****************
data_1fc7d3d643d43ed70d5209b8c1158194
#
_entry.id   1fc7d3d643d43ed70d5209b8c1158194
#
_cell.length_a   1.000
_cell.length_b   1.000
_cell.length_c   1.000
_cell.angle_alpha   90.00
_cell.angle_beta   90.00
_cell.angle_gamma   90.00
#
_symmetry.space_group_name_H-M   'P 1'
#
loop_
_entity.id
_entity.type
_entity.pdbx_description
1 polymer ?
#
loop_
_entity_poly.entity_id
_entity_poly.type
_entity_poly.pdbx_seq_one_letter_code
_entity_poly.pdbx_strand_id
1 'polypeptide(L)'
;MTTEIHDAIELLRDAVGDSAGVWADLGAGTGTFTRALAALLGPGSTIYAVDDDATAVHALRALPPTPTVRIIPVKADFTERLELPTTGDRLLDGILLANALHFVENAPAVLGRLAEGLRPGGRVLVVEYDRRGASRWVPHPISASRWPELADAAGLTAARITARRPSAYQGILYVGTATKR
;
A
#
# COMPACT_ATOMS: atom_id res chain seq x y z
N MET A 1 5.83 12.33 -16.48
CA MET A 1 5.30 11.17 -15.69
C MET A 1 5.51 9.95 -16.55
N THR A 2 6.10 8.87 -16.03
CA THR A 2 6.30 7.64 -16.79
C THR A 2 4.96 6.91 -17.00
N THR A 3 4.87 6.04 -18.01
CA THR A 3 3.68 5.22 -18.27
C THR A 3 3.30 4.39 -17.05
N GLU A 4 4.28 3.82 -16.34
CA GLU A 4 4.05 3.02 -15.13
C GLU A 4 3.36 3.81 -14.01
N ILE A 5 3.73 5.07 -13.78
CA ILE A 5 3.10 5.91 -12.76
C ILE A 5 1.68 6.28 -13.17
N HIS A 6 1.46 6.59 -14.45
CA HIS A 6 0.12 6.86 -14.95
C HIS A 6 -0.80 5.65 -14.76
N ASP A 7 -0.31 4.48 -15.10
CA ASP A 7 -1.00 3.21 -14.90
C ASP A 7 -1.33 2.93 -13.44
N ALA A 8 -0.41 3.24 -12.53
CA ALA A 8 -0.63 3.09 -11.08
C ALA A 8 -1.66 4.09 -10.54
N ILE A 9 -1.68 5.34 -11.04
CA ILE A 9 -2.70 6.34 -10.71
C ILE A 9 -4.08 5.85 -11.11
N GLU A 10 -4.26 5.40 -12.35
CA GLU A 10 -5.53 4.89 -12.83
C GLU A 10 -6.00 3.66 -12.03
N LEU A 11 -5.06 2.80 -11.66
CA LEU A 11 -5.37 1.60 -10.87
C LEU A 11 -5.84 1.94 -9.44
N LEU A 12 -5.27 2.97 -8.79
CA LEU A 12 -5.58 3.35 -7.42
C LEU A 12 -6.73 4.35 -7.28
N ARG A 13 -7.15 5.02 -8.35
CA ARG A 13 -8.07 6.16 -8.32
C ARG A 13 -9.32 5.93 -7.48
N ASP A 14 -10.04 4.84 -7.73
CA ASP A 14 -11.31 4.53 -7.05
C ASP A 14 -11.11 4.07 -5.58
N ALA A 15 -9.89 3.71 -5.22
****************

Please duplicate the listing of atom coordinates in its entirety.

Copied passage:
data_1fc7d3d643d43ed70d5209b8c1158194
#
_entry.id   1fc7d3d643d43ed70d5209b8c1158194
#
_cell.length_a   1.000
_cell.length_b   1.000
_cell.length_c   1.000
_cell.angle_alpha   90.00
_cell.angle_beta   90.00
_cell.angle_gamma   90.00
#
_symmetry.space_group_name_H-M   'P 1'
#
loop_
_entity.id
_entity.type
_entity.pdbx_description
1 polymer ?
#
loop_
_entity_poly.entity_id
_entity_poly.type
_entity_poly.pdbx_seq_one_letter_code
_entity_poly.pdbx_strand_id
1 'polypeptide(L)'
;MTTEIHDAIELLRDAVGDSAGVWADLGAGTGTFTRALAALLGPGSTIYAVDDDATAVHALRALPPTPTVRIIPVKADFTERLELPTTGDRLLDGILLANALHFVENAPAVLGRLAEGLRPGGRVLVVEYDRRGASRWVPHPISASRWPELADAAGLTAARITARRPSAYQGILYVGTATKR
;
A
#
# COMPACT_ATOMS: atom_id res chain seq x y z
N MET A 1 5.83 12.33 -16.48
CA MET A 1 5.30 11.17 -15.69
C MET A 1 5.51 9.95 -16.55
N THR A 2 6.10 8.87 -16.03
CA THR A 2 6.30 7.64 -16.79
C THR A 2 4.96 6.91 -17.00
N THR A 3 4.87 6.04 -18.01
CA THR A 3 3.68 5.22 -18.27
C THR A 3 3.30 4.39 -17.05
N GLU A 4 4.28 3.82 -16.34
CA GLU A 4 4.05 3.02 -15.13
C GLU A 4 3.36 3.81 -14.01
N ILE A 5 3.73 5.07 -13.78
CA ILE A 5 3.10 5.91 -12.76
C ILE A 5 1.68 6.28 -13.17
N HIS A 6 1.46 6.59 -14.45
CA HIS A 6 0.12 6.86 -14.95
C HIS A 6 -0.80 5.65 -14.76
N ASP A 7 -0.31 4.48 -15.10
CA ASP A 7 -1.00 3.21 -14.90
C ASP A 7 -1.33 2.93 -13.44
N ALA A 8 -0.41 3.24 -12.53
CA ALA A 8 -0.63 3.09 -11.08
C ALA A 8 -1.66 4.09 -10.54
N ILE A 9 -1.68 5.34 -11.04
CA ILE A 9 -2.70 6.34 -10.71
C ILE A 9 -4.08 5.85 -11.11
N GLU A 10 -4.26 5.40 -12.35
CA GLU A 10 -5.53 4.89 -12.83
C GLU A 10 -6.00 3.66 -12.03
N LEU A 11 -5.06 2.80 -11.66
CA LEU A 11 -5.37 1.60 -10.87
C LEU A 11 -5.84 1.94 -9.44
N LEU A 12 -5.27 2.97 -8.79
CA LEU A 12 -5.58 3.35 -7.42
C LEU A 12 -6.73 4.35 -7.28
N ARG A 13 -7.15 5.02 -8.35
CA ARG A 13 -8.07 6.16 -8.32
C ARG A 13 -9.32 5.93 -7.48
N ASP A 14 -10.04 4.84 -7.73
CA ASP A 14 -11.31 4.53 -7.05
C ASP A 14 -11.11 4.07 -5.58
N ALA A 15 -9.89 3.71 -5.22